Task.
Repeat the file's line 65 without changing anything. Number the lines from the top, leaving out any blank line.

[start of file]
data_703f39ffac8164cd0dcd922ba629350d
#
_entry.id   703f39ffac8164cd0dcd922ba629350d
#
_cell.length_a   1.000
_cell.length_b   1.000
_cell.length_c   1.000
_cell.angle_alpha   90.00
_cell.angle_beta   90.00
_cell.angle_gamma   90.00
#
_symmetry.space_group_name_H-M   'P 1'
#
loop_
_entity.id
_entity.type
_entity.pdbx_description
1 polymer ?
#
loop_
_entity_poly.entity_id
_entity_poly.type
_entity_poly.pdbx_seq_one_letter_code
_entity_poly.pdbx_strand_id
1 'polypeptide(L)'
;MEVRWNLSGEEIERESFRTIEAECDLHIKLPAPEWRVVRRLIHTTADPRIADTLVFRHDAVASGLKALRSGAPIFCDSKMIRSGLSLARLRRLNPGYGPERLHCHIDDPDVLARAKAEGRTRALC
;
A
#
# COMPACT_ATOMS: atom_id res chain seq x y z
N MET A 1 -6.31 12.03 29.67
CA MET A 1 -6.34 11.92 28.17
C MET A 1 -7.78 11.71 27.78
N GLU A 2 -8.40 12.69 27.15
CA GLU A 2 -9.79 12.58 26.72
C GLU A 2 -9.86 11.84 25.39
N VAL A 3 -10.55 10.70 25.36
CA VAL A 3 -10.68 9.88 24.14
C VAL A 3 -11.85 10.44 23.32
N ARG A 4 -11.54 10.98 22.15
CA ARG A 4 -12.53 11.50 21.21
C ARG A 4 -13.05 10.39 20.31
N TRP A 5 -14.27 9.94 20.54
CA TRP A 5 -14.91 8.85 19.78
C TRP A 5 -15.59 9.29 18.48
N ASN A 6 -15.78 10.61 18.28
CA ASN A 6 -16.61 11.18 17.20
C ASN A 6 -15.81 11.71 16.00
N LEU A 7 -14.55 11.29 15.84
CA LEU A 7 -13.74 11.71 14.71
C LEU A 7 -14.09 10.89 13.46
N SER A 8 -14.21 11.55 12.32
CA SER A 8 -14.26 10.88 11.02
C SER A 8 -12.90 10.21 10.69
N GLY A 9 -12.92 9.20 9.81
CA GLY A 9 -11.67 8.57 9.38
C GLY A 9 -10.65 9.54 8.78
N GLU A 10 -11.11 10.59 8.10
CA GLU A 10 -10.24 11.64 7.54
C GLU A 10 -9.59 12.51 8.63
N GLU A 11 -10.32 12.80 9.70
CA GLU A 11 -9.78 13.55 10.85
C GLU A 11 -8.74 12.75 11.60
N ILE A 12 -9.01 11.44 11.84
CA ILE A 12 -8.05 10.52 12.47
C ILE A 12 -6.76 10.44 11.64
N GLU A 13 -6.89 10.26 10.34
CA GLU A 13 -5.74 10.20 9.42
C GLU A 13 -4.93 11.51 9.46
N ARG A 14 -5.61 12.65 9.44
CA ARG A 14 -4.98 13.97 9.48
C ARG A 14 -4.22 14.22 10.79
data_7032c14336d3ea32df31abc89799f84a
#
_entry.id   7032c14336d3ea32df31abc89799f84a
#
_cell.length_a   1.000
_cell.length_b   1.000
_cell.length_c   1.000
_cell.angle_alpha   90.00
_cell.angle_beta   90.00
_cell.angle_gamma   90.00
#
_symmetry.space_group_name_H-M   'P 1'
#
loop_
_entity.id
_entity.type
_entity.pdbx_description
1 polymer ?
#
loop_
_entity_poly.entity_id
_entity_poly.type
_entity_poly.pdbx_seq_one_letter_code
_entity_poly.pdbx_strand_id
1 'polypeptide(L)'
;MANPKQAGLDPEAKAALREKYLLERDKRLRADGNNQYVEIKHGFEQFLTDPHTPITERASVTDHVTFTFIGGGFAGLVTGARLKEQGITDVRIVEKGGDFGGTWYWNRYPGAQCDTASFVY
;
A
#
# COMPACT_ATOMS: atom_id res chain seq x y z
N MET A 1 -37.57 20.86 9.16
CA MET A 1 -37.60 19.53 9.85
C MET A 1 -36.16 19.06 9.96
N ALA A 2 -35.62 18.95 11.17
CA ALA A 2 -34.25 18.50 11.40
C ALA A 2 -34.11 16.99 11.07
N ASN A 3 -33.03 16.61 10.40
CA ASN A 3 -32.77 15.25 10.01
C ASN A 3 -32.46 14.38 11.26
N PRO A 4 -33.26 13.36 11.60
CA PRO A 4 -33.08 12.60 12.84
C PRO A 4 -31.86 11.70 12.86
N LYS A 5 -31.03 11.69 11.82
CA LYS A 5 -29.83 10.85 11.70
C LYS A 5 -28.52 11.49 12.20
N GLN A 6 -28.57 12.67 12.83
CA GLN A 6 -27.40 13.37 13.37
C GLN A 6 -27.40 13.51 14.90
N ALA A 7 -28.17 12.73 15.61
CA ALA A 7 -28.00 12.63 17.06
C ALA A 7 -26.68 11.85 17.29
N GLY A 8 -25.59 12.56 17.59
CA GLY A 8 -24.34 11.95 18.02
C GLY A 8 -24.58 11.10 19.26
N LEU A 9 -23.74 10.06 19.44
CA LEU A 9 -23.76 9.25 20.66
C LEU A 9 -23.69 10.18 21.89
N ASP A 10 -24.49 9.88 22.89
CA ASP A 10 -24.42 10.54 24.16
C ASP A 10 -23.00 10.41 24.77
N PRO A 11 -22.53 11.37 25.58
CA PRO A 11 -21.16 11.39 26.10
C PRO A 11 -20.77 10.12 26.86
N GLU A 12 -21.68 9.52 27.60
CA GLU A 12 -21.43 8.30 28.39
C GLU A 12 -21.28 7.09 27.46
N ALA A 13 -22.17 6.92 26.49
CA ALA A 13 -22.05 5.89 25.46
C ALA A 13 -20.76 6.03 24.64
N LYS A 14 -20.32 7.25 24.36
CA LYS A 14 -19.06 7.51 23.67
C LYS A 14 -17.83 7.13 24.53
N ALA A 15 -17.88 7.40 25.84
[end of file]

CA ILE A 12 -8.05 10.52 12.47